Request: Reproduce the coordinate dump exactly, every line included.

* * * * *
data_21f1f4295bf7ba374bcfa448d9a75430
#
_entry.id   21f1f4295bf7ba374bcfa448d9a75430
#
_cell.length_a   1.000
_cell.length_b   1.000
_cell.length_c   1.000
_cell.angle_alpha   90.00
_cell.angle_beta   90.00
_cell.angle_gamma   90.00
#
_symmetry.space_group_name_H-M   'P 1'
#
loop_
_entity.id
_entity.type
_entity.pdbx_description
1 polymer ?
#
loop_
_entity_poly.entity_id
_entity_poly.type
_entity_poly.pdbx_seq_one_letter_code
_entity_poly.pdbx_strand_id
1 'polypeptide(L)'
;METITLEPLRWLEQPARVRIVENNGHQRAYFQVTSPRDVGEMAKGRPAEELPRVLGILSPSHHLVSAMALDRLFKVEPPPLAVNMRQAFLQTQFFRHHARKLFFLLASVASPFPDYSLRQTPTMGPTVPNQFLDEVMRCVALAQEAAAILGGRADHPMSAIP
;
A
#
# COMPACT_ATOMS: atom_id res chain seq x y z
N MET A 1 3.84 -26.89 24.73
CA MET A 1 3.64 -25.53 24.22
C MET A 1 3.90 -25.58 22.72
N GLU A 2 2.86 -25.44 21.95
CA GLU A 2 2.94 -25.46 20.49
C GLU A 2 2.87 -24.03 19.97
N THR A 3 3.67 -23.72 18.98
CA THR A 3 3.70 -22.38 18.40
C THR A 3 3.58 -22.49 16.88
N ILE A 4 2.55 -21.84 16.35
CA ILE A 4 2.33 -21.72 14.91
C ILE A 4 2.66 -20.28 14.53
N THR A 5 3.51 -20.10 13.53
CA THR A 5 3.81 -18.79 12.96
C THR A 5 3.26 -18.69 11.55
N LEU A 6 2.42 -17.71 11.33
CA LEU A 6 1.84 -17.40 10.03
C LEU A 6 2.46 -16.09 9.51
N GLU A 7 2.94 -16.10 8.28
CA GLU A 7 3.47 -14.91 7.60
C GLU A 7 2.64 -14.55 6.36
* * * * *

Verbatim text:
data_21f1f4295bf7ba374bcfa448d9a75430
#
_entry.id   21f1f4295bf7ba374bcfa448d9a75430
#
_cell.length_a   1.000
_cell.length_b   1.000
_cell.length_c   1.000
_cell.angle_alpha   90.00
_cell.angle_beta   90.00
_cell.angle_gamma   90.00
#
_symmetry.space_group_name_H-M   'P 1'
#
loop_
_entity.id
_entity.type
_entity.pdbx_description
1 polymer ?
#
loop_
_entity_poly.entity_id
_entity_poly.type
_entity_poly.pdbx_seq_one_letter_code
_entity_poly.pdbx_strand_id
1 'polypeptide(L)'
;METITLEPLRWLEQPARVRIVENNGHQRAYFQVTSPRDVGEMAKGRPAEELPRVLGILSPSHHLVSAMALDRLFKVEPPPLAVNMRQAFLQTQFFRHHARKLFFLLASVASPFPDYSLRQTPTMGPTVPNQFLDEVMRCVALAQEAAAILGGRADHPMSAIP
;
A
#
# COMPACT_ATOMS: atom_id res chain seq x y z
N MET A 1 3.84 -26.89 24.73
CA MET A 1 3.64 -25.53 24.22
C MET A 1 3.90 -25.58 22.72
N GLU A 2 2.86 -25.44 21.95
CA GLU A 2 2.94 -25.46 20.49
C GLU A 2 2.87 -24.03 19.97
N THR A 3 3.67 -23.72 18.98
CA THR A 3 3.70 -22.38 18.40
C THR A 3 3.58 -22.49 16.88
N ILE A 4 2.55 -21.84 16.35
CA ILE A 4 2.33 -21.72 14.91
C ILE A 4 2.66 -20.28 14.53
N THR A 5 3.51 -20.10 13.53
CA THR A 5 3.81 -18.79 12.96
C THR A 5 3.26 -18.69 11.55
N LEU A 6 2.42 -17.71 11.33
CA LEU A 6 1.84 -17.40 10.03
C LEU A 6 2.46 -16.09 9.51
N GLU A 7 2.94 -16.10 8.28
CA GLU A 7 3.47 -14.91 7.60
C GLU A 7 2.64 -14.55 6.36